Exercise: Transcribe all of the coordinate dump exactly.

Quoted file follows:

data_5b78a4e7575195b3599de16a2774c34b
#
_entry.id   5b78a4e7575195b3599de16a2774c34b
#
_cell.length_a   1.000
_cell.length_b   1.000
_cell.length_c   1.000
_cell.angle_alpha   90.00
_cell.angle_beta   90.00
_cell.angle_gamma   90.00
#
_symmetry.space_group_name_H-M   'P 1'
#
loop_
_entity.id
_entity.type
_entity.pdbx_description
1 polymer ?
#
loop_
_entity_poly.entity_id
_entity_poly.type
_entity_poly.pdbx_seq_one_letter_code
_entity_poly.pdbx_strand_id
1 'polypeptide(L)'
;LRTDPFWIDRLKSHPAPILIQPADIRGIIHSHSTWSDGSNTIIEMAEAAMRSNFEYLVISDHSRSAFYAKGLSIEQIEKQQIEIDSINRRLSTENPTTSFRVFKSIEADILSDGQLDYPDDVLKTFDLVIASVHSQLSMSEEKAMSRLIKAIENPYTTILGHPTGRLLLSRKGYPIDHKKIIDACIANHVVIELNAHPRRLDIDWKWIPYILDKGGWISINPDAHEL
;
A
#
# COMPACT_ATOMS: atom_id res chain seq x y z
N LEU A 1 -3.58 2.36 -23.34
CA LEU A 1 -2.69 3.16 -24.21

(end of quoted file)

data_5b78a4e7575195b3599de16a2774c34b
#
_entry.id   5b78a4e7575195b3599de16a2774c34b
#
_cell.length_a   1.000
_cell.length_b   1.000
_cell.length_c   1.000
_cell.angle_alpha   90.00
_cell.angle_beta   90.00
_cell.angle_gamma   90.00
#
_symmetry.space_group_name_H-M   'P 1'
#
loop_
_entity.id
_entity.type
_entity.pdbx_description
1 polymer ?
#
loop_
_entity_poly.entity_id
_entity_poly.type
_entity_poly.pdbx_seq_one_letter_code
_entity_poly.pdbx_strand_id
1 'polypeptide(L)'
;LRTDPFWIDRLKSHPAPILIQPADIRGIIHSHSTWSDGSNTIIEMAEAAMRSNFEYLVISDHSRSAFYAKGLSIEQIEKQQIEIDSINRRLSTENPTTSFRVFKSIEADILSDGQLDYPDDVLKTFDLVIASVHSQLSMSEEKAMSRLIKAIENPYTTILGHPTGRLLLSRKGYPIDHKKIIDACIANHVVIELNAHPRRLDIDWKWIPYILDKGGWISINPDAHEL
;
A
#
# COMPACT_ATOMS: atom_id res chain seq x y z
N LEU A 1 -3.58 2.36 -23.34
CA LEU A 1 -2.69 3.16 -24.21